N-Ethyl-5-phenylisoxazolium-3-sulfonate1

[4156-16-5]  · C11H11NO4S  · N-Ethyl-5-phenylisoxazolium-3-sulfonate  · (MW 253.30)

(coupling reagent for peptide synthesis;2 protein modification;3 reduction of carboxylic acids into alcohols4)

Alternate Names: Woodward's reagent K; NEPIS.

Physical Data: mp 206-208 °C (dec); UV lmax (ε) 283 nm (22 500) in 0.1 N HCl.

Solubility: insol MeCN, MeNO2, DMF, CH2Cl2; sol H2O.

Form Supplied in: crystalline, anhydrous zwitterion; widely available as 95% pure that may contain some of the para sulfonate derivative.

Analysis of Reagent Purity: material that is sufficiently pure has mp 206-208 °C.

Purification: dissolve in aqueous 1 N HCl and reprecipitate by the slow addition of acetone. After filtration and drying the reagent is a fluffy solid.

Handling, Storage, and Precautions: stable to light and temperature and nonhygroscopic. No extra precautions need to be observed.

Peptide Coupling Reagent.

Woodward's reagent K reacts with an N-protected amino acid, under mild conditions, in the presence of a tertiary amine to form an enol ester intermediate, e.g. (1). This enol ester acylates an amino acid ester or peptide to afford the elongated peptide derivative (eq 1). The isoxazolium salt is not soluble in organic solvents, but as it reacts with a carboxyl group in the presence of a tertiary amine the reaction mixture clears.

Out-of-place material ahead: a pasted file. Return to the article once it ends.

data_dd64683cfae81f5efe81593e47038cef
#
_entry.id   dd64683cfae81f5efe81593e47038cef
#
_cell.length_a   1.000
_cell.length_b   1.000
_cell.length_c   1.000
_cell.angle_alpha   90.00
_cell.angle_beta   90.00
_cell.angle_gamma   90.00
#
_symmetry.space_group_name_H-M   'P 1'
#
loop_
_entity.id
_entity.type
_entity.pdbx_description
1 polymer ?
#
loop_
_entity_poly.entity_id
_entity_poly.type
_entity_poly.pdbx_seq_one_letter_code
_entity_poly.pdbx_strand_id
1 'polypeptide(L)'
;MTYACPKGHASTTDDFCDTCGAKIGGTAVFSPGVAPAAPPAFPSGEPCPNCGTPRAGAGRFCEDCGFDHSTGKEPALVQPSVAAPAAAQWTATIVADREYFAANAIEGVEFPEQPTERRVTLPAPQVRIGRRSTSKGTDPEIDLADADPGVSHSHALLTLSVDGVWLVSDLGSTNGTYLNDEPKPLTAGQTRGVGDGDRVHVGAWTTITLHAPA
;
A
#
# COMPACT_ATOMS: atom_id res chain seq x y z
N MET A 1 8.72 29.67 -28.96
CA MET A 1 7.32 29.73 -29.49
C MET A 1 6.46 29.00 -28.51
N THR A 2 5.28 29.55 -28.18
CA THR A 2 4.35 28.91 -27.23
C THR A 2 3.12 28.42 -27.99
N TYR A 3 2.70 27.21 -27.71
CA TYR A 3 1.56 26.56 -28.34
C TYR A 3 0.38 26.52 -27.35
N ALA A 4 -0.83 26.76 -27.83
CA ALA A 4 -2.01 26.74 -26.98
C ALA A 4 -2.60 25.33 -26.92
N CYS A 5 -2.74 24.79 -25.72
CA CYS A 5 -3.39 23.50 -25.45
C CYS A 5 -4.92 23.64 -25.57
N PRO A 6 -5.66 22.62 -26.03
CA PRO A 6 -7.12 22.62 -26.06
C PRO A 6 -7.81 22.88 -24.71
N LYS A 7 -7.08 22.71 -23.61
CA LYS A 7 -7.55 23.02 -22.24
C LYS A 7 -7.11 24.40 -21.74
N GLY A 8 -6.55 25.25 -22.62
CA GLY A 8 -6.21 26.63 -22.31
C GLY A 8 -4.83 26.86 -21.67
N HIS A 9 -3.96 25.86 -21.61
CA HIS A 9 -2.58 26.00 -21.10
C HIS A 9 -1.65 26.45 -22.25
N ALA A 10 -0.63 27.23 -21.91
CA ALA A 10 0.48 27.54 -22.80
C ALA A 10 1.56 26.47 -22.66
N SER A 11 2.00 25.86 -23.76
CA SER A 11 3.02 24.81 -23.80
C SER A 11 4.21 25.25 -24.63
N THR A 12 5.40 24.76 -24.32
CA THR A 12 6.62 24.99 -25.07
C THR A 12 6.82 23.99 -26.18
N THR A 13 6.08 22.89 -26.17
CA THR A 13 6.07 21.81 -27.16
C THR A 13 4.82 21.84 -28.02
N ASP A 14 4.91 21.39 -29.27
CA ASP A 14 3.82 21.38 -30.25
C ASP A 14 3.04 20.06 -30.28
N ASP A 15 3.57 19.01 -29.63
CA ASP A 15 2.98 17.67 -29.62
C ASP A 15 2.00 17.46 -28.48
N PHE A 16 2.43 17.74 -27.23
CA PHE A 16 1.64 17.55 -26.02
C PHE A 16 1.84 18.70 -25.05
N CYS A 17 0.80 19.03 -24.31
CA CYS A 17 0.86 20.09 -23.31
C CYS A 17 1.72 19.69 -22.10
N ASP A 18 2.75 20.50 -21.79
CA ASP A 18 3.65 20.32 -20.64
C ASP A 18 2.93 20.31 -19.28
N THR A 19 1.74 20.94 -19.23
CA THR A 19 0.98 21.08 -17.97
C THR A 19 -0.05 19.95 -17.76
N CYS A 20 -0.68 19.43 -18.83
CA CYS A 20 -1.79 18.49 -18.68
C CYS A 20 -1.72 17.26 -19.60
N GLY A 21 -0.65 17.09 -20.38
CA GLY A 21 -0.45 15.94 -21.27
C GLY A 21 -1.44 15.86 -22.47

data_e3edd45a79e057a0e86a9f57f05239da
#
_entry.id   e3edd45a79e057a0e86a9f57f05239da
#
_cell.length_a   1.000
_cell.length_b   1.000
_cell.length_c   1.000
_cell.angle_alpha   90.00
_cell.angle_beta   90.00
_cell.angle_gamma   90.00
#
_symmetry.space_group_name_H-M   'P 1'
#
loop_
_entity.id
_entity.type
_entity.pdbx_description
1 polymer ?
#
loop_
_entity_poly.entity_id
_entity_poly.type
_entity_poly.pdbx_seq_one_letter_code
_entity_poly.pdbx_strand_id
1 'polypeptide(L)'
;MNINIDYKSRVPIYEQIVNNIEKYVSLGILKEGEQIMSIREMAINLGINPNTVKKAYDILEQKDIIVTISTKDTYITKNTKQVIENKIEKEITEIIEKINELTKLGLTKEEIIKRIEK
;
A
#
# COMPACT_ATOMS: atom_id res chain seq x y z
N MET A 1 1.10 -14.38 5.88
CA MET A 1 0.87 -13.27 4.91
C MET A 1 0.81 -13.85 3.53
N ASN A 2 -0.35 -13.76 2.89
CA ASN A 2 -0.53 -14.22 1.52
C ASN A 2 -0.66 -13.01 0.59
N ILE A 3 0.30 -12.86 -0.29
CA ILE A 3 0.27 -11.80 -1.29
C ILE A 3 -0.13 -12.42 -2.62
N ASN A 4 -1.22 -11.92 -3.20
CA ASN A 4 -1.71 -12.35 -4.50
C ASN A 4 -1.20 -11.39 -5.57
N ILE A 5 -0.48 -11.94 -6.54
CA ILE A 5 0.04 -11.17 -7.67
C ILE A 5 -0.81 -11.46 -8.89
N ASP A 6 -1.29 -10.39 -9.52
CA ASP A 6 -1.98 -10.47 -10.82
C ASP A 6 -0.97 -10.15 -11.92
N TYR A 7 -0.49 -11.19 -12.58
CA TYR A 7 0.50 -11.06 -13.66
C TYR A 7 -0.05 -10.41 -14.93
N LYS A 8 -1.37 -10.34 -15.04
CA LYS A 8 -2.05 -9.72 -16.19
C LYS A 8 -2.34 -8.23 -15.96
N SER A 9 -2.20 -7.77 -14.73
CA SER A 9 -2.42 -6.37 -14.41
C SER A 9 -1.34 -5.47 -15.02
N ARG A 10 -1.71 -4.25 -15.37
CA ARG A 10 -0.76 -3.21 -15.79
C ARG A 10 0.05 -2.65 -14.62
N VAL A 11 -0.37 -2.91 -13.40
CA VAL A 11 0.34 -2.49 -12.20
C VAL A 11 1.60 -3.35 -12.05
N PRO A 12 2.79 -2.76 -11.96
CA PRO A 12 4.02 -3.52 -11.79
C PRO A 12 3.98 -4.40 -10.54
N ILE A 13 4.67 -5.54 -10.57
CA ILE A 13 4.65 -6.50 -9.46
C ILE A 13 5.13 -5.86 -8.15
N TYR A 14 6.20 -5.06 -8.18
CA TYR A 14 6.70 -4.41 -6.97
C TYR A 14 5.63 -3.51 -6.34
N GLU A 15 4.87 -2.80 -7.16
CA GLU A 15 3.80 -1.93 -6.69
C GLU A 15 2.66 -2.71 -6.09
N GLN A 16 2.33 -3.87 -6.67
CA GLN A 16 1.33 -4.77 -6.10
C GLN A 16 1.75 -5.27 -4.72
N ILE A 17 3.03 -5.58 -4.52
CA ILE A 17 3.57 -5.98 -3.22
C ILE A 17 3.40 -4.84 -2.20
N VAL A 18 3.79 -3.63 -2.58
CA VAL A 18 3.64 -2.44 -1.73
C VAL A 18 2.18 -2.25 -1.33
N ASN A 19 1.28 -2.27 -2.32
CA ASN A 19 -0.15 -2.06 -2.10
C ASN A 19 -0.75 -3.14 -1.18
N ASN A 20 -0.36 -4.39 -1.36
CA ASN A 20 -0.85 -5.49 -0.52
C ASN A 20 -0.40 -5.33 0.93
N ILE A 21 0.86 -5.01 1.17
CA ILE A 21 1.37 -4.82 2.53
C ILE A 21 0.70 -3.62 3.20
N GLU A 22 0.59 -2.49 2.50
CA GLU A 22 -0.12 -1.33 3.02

Examples of di- and tripeptide couplings abound with yields typically >80%; minimal purification steps are required since the byproducts are water soluble (eq 2).2

The recommended coupling procedure is to activate the carboxyl group in MeNO2 or MeCN with vigorous stirring for 10 min at rt or 1 h at 0 °C. Then the amino ester, dissolved in MeNO2 or MeCN, is added and the coupling allowed to go at rt for several hours.

Good yields are obtained in coupling asparagine and glutamine. With some coupling reagents the carboxamide of these residues can undergo an intramolecular dehydration when the a-carboxylate is activated to give a nitrile residue (2) in the peptide.5 However, this byproduct has not been observed with reagent K.

An additional advantage of reagent K is that when serine, threonine, etc., are activated their hydroxyl groups do not require protection.6 For instance, the hydroxyproline tripeptide in eq 3 was obtained in good yield after crystallization.2